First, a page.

10 Monday AM Reads

My back to work morning train WFH reads:

The Huge Endeavor to Produce a Tiny Microchip As the global chip shortage continues, we take an inside look at how semiconductors are fabricated. (New York Times)

The dawn of financial warfare If the dollar’s standing is unassailable, the temptation to weaponise the dollar more often will be enormous. (Financial Times) see also Putin and Xi Exposed the Great Illusion of Capitalism Unless the U.S. and its allies mobilize to save it, the second great age of globalization is coming to a catastrophic close. (Bloomberg)

Retail Crime Is Hurting Companies and Making Inflation Worse. What Investors Should Know. The upswing has catapulted crime to among the top issues plaguing both mom-and-pop shops and publicly traded retailers this year, as businesses grapple with both large-scale violent theft backed by crime rings, which is growing, as well as petty shoplifting, which occurs far more frequently. Executives now cite crime alongside inflation as the two main issues cutting into profit. The overwhelming majority of goods stolen appear to be for greed rather than need, with both professional and amateur thieves targeting everything from luxury clothing and handbags to power tools, Tide laundry detergent pods, Crest whitening strips, and razor blades in the hopes of flipping it all for a quick buck. (Barron’s)

The Donut Effect: How the Pandemic Hollowed Out America’s Biggest Cities Thanks to remote work, fewer people are living in downtowns and urban cores. (Slate)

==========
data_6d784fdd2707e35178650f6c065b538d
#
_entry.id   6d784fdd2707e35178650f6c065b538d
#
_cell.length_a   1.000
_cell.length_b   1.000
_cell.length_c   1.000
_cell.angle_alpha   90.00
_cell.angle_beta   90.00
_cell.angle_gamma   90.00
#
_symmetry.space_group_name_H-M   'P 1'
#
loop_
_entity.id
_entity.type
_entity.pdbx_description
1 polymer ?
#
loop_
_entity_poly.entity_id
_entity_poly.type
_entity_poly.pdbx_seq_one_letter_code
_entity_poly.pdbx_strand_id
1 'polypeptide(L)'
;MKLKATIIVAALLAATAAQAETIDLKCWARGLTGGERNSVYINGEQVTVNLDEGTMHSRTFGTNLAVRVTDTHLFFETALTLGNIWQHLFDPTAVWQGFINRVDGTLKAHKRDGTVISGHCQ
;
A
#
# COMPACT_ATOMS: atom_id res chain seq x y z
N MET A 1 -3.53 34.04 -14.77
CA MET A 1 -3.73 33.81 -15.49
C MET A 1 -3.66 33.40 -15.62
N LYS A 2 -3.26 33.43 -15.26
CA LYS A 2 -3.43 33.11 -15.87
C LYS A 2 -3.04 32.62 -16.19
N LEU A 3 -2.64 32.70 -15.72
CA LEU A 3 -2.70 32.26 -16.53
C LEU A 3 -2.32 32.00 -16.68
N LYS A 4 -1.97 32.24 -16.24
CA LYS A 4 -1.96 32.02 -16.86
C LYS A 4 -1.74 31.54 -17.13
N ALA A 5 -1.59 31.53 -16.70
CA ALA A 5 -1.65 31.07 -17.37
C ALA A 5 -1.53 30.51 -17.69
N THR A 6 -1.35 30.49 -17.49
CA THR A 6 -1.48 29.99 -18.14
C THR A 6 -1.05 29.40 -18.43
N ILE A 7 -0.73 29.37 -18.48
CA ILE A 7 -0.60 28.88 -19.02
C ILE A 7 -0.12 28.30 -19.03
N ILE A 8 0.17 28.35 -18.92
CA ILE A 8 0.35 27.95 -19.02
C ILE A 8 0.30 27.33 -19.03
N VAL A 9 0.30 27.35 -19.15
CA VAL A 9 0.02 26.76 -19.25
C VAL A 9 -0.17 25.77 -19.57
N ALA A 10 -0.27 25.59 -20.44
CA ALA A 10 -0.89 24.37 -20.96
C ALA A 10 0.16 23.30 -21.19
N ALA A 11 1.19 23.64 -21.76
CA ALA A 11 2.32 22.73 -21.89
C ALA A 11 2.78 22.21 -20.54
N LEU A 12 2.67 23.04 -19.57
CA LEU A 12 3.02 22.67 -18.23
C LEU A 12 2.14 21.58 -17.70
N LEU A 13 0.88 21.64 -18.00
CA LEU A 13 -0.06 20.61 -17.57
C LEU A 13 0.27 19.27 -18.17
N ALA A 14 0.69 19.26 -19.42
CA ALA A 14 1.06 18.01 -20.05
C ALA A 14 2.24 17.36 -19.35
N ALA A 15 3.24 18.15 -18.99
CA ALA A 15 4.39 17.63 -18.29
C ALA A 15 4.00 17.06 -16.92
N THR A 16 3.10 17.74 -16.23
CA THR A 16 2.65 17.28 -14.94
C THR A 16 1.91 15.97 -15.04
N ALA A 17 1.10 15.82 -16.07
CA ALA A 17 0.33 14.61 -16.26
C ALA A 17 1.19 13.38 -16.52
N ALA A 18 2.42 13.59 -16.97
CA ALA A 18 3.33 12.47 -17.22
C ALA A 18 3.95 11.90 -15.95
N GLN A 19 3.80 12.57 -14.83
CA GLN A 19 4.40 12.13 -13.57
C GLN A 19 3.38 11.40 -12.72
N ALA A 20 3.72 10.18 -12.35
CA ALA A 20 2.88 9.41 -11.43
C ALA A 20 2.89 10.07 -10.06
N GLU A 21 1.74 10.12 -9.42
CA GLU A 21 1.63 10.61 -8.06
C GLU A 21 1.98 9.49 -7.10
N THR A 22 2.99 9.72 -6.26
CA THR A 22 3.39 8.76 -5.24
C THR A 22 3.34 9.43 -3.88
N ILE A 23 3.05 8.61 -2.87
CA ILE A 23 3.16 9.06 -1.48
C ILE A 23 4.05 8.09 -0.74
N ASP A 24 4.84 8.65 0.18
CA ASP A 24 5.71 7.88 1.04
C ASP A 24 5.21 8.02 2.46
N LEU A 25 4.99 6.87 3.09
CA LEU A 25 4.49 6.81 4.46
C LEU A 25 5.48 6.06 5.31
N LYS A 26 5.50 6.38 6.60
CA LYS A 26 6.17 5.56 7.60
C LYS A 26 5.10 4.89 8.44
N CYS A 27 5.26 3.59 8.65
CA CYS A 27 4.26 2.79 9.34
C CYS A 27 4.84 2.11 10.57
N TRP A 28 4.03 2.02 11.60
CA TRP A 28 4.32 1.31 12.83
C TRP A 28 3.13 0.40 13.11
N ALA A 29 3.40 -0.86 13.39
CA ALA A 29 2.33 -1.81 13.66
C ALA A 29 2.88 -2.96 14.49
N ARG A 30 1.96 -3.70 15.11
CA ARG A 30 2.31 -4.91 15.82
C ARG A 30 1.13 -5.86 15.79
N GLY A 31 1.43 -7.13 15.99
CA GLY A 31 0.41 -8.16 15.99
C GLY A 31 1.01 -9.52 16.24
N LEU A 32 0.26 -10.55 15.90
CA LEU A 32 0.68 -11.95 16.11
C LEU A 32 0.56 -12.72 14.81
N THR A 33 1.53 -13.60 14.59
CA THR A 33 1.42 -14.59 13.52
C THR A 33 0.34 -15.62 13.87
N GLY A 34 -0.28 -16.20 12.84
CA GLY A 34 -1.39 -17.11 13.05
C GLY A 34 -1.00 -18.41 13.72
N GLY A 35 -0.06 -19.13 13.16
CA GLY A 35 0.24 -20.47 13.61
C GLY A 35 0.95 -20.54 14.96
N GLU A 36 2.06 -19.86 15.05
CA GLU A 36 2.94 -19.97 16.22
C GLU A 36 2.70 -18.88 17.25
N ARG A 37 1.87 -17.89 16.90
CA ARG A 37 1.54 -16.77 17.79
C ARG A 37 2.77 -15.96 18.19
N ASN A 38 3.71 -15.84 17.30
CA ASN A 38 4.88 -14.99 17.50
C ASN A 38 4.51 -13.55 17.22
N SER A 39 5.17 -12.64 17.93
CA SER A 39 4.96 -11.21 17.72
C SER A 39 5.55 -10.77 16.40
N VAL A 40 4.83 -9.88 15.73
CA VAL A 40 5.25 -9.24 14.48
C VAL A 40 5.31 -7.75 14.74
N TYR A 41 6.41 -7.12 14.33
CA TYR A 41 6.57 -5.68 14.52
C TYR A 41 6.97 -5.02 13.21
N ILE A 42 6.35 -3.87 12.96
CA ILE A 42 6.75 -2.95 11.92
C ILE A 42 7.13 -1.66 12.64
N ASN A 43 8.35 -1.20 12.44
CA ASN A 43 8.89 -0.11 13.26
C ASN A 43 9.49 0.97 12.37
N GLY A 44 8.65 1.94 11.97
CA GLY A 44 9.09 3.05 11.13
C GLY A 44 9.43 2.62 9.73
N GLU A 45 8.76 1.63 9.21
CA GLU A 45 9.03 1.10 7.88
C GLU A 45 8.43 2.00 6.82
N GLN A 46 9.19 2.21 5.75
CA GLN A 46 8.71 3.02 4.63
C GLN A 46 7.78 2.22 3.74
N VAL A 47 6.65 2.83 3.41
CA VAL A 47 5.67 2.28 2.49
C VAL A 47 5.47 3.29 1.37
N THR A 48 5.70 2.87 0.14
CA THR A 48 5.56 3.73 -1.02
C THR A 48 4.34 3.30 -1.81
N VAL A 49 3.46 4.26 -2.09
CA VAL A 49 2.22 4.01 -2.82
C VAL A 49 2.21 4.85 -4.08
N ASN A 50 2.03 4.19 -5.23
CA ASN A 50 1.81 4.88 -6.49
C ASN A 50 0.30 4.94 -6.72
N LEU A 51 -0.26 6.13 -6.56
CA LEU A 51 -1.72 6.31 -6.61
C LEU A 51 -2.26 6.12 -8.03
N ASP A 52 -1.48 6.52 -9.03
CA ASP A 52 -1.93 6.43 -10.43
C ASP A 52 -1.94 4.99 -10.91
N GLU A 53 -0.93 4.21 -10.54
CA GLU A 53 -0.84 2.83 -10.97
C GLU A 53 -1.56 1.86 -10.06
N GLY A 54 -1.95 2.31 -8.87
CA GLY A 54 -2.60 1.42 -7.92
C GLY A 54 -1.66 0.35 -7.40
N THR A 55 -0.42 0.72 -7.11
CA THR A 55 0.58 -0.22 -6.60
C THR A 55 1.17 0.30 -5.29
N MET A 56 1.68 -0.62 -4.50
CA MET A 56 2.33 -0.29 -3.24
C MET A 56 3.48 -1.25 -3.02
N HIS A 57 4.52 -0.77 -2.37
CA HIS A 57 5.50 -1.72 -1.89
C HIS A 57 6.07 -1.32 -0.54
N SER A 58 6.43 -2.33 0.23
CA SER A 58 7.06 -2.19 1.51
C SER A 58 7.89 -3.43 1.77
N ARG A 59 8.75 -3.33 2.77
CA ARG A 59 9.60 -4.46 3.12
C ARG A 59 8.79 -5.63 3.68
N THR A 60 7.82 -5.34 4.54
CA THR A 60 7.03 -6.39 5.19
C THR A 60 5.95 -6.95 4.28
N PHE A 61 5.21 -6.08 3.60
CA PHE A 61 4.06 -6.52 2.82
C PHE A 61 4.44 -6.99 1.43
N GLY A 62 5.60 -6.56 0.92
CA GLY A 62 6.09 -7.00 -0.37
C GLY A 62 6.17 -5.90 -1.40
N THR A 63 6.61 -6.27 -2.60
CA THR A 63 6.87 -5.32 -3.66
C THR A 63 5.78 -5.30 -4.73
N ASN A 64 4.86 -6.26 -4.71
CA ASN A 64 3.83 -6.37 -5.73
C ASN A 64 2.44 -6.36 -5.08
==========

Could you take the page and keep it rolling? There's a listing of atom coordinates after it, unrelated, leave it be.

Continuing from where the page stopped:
Corporate landlords are gobbling up U.S. suburbs. These homeowners are fighting back. Using authority that lets them punish homeowners who fail to cut the grass, one predominantly Black neighborhood in North Carolina slows the pace of investor purchases. (Washington Post)

How Chief Technology Officers Are Investing Big in the Future A survey of more than 3,000 executives across industries provides a crystal ball into how companies are spending today for tomorrow. (Bloomberg)

The war in data, week six: The aftermath of massacres:  Russia’s invasion has cost thousands of lives, forced millions to flee and sent shockwaves through the global economy. (Grid)

Scepticism as a way of life: The desire for certainty is often foolish and sometimes dangerous. Scepticism undermines it, both in oneself and in others (Aeon)

Gazing at the ‘Black Sun’: The Transfixing Beauty of Starling Murmurations Each spring and autumn, the skies in southern Denmark come to life with the swirling displays of hundreds of thousands of starlings, an event known locally as “sort sol.” (New York Times)

•  This is not a story about Bruce Willis: Meet Maryland landscaper Eric Buarque, who has enjoyed every minute of his time standing in for the Hollywood action hero. (Washington Post)

Be sure to check out our Masters in Business interview this weekend with Jonathan Lavine, co-managing partner of Bain Capital, and Bain Capital Credit’s Cheif Investment Officer. He is co-chair of the Board of Trustees of Columbia University.


CPI Peaks: Today’s inflation trends and previous inflation spikes

Source: MUFG via Daily Shot


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